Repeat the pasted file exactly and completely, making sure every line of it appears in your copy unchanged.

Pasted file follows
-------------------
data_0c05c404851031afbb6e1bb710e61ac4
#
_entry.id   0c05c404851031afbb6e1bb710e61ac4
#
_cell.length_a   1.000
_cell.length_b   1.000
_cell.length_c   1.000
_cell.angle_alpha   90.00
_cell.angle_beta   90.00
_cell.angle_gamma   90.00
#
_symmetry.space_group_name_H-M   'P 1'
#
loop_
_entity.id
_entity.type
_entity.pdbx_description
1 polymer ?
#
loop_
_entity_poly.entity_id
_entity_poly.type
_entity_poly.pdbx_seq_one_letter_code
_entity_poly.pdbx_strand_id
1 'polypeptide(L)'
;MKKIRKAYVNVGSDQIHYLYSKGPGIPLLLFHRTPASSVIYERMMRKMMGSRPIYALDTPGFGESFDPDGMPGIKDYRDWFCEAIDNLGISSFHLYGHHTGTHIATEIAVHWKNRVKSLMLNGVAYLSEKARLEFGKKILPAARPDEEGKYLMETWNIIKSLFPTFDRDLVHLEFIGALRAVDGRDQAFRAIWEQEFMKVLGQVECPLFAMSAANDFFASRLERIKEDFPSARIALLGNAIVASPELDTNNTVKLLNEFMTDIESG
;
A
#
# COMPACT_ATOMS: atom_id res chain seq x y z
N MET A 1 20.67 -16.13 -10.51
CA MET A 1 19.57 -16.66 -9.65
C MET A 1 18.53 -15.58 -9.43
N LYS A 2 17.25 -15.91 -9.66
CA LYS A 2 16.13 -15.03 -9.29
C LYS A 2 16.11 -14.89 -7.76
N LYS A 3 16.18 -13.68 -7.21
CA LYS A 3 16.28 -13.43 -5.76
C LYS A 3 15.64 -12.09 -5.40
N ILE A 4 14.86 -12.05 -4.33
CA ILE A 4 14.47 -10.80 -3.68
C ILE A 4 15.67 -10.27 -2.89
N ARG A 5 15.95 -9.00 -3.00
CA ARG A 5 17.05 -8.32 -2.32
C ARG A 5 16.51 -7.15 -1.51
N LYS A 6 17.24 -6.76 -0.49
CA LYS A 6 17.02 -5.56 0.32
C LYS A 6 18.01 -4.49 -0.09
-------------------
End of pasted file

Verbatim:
data_0c05c404851031afbb6e1bb710e61ac4
#
_entry.id   0c05c404851031afbb6e1bb710e61ac4
#
_cell.length_a   1.000
_cell.length_b   1.000
_cell.length_c   1.000
_cell.angle_alpha   90.00
_cell.angle_beta   90.00
_cell.angle_gamma   90.00
#
_symmetry.space_group_name_H-M   'P 1'
#
loop_
_entity.id
_entity.type
_entity.pdbx_description
1 polymer ?
#
loop_
_entity_poly.entity_id
_entity_poly.type
_entity_poly.pdbx_seq_one_letter_code
_entity_poly.pdbx_strand_id
1 'polypeptide(L)'
;MKKIRKAYVNVGSDQIHYLYSKGPGIPLLLFHRTPASSVIYERMMRKMMGSRPIYALDTPGFGESFDPDGMPGIKDYRDWFCEAIDNLGISSFHLYGHHTGTHIATEIAVHWKNRVKSLMLNGVAYLSEKARLEFGKKILPAARPDEEGKYLMETWNIIKSLFPTFDRDLVHLEFIGALRAVDGRDQAFRAIWEQEFMKVLGQVECPLFAMSAANDFFASRLERIKEDFPSARIALLGNAIVASPELDTNNTVKLLNEFMTDIESG
;
A
#
# COMPACT_ATOMS: atom_id res chain seq x y z
N MET A 1 20.67 -16.13 -10.51
CA MET A 1 19.57 -16.66 -9.65
C MET A 1 18.53 -15.58 -9.43
N LYS A 2 17.25 -15.91 -9.66
CA LYS A 2 16.13 -15.03 -9.29
C LYS A 2 16.11 -14.89 -7.76
N LYS A 3 16.18 -13.68 -7.21
CA LYS A 3 16.28 -13.43 -5.76
C LYS A 3 15.64 -12.09 -5.40
N ILE A 4 14.86 -12.05 -4.33
CA ILE A 4 14.47 -10.80 -3.68
C ILE A 4 15.67 -10.27 -2.89
N ARG A 5 15.95 -9.00 -3.00
CA ARG A 5 17.05 -8.32 -2.32
C ARG A 5 16.51 -7.15 -1.51
N LYS A 6 17.24 -6.76 -0.49
CA LYS A 6 17.02 -5.56 0.32
C LYS A 6 18.01 -4.49 -0.09